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Daisies, Carman, 100.

Dante, Michelangelo, 179.
Darwin, Charles, Huxley, 211.

Death: Bell, 15; Lincoln, 17; Stevenson, 49; Raleigh,

80; Tennyson, 101; Scott, 108; Stevenson, 108;
and life, Crosby, 43; The mystery of, Cook, 76;
Democracy of, Ingalls, 77; King, 97; a friend,
Franklin, 118.

Debt, a teacher, Emerson, 104.
Dedication, A, Kipling, 138.

Defoe, Daniel, Besant, 196.

Demagogues and Agitators, Disraeli, 196.

Democracy: Whitman, 121; Jay, 180; and England,
Cobden, 179.

Destiny, Burroughs, 8; Socrates, 109; Shakespeare, 185.
Dirt, The love of, Warner, 39.

Discipline: St. Benedict, 222; Plato, 23.
Discontent, Varities of, Graham, 78.
Discretion, Franklin, 225.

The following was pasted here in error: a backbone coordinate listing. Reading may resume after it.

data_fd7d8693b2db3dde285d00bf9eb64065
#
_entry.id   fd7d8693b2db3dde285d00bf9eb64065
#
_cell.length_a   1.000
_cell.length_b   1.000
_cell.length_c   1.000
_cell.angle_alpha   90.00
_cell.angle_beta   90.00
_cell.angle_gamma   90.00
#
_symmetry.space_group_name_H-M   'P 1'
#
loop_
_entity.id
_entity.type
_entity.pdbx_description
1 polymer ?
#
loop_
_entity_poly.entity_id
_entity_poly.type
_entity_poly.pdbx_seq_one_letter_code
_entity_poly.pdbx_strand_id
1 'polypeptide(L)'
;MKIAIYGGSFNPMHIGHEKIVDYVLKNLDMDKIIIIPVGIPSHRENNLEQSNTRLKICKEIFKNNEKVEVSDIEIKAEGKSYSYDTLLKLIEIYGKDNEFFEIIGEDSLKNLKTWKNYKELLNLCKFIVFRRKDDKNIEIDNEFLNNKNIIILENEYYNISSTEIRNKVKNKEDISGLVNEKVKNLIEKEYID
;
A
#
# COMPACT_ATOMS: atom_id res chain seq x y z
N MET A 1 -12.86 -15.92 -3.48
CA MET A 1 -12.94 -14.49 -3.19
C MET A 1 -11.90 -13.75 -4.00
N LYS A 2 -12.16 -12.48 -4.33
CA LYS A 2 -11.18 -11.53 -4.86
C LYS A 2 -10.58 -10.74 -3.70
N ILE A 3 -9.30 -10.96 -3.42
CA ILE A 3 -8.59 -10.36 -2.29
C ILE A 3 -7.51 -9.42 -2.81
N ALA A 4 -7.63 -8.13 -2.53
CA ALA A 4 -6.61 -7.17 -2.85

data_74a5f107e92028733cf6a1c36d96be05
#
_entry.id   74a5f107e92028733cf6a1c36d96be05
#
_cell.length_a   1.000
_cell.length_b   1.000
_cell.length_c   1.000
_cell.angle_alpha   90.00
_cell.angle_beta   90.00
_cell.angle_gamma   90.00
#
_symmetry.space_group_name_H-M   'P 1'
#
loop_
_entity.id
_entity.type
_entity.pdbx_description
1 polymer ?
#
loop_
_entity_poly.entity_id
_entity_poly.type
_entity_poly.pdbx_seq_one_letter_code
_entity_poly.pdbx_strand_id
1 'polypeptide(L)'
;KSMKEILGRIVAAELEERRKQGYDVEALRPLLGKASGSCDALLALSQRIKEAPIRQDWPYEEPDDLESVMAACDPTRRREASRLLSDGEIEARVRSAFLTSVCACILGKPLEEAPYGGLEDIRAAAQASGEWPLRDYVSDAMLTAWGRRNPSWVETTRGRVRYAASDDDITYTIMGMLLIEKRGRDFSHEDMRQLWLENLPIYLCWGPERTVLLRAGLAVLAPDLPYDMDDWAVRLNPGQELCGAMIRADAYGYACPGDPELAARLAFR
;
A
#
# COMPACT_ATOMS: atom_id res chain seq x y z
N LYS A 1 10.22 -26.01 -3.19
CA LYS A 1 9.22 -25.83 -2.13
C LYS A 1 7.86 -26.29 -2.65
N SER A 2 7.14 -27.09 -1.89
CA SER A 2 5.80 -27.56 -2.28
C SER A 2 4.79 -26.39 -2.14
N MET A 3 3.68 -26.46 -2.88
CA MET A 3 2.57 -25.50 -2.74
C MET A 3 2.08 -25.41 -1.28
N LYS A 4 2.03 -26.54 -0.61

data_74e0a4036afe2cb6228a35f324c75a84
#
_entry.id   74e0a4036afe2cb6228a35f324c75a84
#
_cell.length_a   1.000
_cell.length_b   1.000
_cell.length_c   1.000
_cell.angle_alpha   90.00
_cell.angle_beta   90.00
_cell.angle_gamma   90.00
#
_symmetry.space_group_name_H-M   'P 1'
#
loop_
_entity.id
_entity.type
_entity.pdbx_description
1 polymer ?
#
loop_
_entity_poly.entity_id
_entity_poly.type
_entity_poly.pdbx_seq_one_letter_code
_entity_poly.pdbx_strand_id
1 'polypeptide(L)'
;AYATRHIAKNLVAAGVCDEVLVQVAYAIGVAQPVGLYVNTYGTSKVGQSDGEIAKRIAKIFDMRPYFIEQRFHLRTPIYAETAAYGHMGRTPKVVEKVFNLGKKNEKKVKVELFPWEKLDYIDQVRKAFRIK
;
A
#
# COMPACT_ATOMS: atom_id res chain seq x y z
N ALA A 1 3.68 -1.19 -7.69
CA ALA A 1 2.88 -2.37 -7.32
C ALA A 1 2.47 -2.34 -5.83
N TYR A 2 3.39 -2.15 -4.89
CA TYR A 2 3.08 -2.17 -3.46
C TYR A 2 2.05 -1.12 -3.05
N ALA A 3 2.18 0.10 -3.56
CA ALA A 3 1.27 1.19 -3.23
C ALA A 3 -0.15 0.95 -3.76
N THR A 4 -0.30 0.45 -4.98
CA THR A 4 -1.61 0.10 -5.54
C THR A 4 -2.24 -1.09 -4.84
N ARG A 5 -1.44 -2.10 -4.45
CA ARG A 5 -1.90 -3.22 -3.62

Divinity, Luther, 120.

Dore, Gustave, Roosevelt, 224.

Doubt, Stanislaus, 140.

Drama, The, Cushman, 26.

Dreamer, The, O'Reilly, 131.
Dreams, Davies, 181.

Duty: Beecher, 19; Osler, 70; Stevenson, 88; Millet 157

Education: Whitlock, 43; Locke, 68; Bismarck, 128;
Peabody, 211; Cooper, 214; Meaning of, Ruskin,
17; Benson, 73; and democracy, Wilson, 21;
Dangers of, Wu Ting-Fang, 55; A liberal, Hux-
ley, 90; First aim of, Seton, 145.

Egotism and ignorance, Bulwer-Lytton, 61.
Electricity, Wonders of, Hawthorne, 57.
Eloquence, Cicero, 87.

Emerson, Ralph Waldo, Holmes, 183.

Endeavor, Fiona Macleod, 142.

Energy, Buxton, 72.

England and America, Cobden, 187.

Enjoyment, Limits of, Webster, 58.

Enlightenment, Longfellow, 25.

Enthusiasm, Chester, 60.

Envy: Smith, 69; Voltaire, 145.

Evil, Benefits of, Fiske, 36.

Evolution: Tabb, 169; of intellect, Darwin, 34; Soul,

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Folly and wisdom, Goldsmith, 86.

Food, Wiley, 145.

Foolishness: Lamb, 166; Mark Twain, 227.

France, Anatole, Characterization of, Brandes, 52.
France, The Queen of, Burke, 99.

Franklin, Benjamin: Epitaph of, 129; Fiske, 199;
and Washington, Jefferson, 177.